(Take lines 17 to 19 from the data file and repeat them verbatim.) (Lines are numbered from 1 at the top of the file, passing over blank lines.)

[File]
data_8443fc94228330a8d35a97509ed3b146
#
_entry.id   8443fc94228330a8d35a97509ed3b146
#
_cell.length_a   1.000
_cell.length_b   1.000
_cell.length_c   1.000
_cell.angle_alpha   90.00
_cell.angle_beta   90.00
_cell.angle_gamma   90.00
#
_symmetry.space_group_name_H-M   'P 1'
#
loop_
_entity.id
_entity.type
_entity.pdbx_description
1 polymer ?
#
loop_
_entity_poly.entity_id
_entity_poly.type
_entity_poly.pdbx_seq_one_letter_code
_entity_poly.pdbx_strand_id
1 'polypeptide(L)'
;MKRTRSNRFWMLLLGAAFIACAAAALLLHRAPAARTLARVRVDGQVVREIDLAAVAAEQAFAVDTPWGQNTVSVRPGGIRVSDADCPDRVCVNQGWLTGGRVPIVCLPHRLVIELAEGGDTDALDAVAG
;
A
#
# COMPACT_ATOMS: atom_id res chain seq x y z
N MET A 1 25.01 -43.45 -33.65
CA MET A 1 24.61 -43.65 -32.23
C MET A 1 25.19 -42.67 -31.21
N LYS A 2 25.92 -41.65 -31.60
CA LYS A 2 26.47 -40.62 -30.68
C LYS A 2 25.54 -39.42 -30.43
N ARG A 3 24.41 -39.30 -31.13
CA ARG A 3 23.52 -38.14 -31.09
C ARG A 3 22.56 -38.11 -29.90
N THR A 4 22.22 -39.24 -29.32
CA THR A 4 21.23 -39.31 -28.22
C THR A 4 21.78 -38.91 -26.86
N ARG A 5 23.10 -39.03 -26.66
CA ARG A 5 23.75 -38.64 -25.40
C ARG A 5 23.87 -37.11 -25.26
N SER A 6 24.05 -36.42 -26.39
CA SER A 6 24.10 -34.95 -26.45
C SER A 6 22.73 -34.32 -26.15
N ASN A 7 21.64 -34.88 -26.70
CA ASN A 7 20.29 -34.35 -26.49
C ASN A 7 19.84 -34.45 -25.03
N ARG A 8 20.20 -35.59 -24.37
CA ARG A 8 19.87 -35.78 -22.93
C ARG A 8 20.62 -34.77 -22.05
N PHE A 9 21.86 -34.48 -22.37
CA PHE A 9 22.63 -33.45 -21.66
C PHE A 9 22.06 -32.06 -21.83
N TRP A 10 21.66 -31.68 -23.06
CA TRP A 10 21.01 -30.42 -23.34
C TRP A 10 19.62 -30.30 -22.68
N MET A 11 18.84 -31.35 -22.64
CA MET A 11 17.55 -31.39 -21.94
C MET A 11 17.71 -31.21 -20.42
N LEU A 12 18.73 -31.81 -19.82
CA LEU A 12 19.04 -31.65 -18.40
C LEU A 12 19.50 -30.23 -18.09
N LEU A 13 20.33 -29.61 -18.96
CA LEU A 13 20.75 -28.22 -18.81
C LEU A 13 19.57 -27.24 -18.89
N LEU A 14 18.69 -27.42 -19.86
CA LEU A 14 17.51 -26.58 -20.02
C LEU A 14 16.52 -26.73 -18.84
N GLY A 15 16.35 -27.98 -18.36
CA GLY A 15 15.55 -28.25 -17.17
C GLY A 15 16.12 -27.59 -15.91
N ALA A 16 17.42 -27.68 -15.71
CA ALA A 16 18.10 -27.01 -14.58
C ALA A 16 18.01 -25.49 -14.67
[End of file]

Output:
_entity.pdbx_description
1 polymer ?
#